Tuesday, March 23, 2010

Spring races into focus, vibrant in its color, and rapid in its employment. The birds seem more animated, we’ve watched them gathering horse hair to line their nests, after Caleigh has groomed Tequila (The initially white farm horse, who quite often has found mud to bathe in.) The grass is now almost fluorescent, after shedding its winter shroud. The sheep are followed around the pasture by their little delicate babies, grazing in an idyllic setting that Maxfield Parish would covet. All the gray shrubs have come out of their dormancy, and now parade about in the most festive of costumes. (Yes, a straight man is writing this, happily married and father of one.) It is such an incredible display of spring, that comes quickly here. ( don’t even want to comment on that)
But as I have mentioned before, for every action there is an equal and opposite reaction. This may not be for the faint of heart, but in all the surreal beauty there is the reality, farm life is about necessity. The dandelion and small white flowered pastures are a stunning visual, but in the back ground you hear the cows mooing with a deep angst for the calves that were taken away a few days ago. They have been sold for the needed income a farm requires to stay afloat. It is a deep mortal moo that they issue as if to direct their little ones back. Yes spring in the southern regions of France is glorious, but a price is paid for the panoramic beauty. You wonder how such docile creatures have endured for the ages, with the perpetual rites of spring.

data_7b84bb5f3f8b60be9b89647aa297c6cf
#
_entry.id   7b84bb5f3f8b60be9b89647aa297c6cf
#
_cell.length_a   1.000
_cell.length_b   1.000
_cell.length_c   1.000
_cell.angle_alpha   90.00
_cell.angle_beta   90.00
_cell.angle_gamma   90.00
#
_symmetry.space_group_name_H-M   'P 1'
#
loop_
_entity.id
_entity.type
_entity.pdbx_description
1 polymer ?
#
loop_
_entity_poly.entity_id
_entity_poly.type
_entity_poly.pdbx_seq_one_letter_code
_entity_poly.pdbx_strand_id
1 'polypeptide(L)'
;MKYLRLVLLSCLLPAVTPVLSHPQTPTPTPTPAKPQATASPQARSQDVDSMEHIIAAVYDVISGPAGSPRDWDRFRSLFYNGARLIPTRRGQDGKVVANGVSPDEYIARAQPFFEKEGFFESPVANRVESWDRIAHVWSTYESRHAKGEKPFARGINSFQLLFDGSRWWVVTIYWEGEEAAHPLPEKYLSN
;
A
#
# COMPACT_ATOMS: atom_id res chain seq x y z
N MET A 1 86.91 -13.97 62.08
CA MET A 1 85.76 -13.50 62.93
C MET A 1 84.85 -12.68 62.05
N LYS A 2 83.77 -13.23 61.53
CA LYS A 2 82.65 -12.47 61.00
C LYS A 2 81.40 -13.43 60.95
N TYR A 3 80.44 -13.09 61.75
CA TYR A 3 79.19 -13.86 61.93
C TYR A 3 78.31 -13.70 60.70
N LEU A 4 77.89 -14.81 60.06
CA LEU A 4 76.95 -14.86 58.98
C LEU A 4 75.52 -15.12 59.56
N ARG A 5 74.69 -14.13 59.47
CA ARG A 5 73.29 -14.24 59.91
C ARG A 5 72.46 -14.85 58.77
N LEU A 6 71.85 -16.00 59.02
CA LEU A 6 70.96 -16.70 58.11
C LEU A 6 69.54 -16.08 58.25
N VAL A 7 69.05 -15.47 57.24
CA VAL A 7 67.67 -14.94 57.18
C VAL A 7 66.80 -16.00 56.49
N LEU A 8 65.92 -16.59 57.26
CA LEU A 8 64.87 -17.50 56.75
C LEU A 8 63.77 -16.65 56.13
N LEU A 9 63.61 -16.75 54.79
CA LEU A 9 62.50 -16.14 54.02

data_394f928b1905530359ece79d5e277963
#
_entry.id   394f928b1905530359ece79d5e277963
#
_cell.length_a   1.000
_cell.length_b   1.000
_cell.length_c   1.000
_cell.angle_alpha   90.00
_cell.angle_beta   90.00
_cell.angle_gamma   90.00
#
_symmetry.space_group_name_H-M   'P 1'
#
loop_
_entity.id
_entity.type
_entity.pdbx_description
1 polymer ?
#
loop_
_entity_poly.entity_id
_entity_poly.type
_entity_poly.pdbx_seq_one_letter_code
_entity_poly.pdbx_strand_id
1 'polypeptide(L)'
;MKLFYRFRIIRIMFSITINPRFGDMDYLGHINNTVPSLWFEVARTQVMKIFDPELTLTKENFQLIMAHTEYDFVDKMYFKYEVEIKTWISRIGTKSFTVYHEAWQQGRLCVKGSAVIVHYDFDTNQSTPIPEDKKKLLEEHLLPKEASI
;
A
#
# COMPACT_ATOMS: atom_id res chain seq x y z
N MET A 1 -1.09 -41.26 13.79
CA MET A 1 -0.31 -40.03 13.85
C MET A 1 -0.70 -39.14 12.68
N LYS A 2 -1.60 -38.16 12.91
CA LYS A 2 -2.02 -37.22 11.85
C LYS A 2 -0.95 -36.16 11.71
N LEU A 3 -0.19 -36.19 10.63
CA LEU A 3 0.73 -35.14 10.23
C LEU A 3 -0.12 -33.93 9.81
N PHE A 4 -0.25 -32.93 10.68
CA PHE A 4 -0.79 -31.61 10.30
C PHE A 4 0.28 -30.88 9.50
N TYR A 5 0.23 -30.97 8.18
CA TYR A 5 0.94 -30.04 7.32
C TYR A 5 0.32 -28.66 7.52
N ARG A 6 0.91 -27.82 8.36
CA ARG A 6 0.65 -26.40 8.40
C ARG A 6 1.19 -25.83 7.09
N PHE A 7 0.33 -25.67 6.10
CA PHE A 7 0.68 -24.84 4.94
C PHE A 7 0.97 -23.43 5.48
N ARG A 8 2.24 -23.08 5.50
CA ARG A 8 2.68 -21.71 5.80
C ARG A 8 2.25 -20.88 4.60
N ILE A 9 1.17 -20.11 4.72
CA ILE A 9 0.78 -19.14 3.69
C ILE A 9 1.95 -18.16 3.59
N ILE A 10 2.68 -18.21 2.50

On a brighter, much brighter note, there is also the comical, the rooster that wakes us up at five a.m., now has a pupil, for the past couple weeks the little bantam will echo, although in an adolescent call, the older seasoned rooster. We have nicknamed the little pupil, snooze, after the alarm clock setting that goes on after the initial rooster.
And Cindy, who is a sundial , has been stalking any signs of spring that remotely start to show promise of budding, she is happy. We made a trip to Marmand to get a basic spring outfit. She has kept a eye skyward, hoping the southern French countryside would deliver the promise it has always held for her.
Caleigh has also gotten her report card, and she did quite well. For an English speaking kid to be dumped into a French local school, and to have caught on so adeptly, we are very proud. The assistant principal said she would be more than welcomed back, which says so much about her integration into this environment. It probably helped that she had a French boyfriend, as her conversational French was boosted by his influence. But enough about that aspect about spring.

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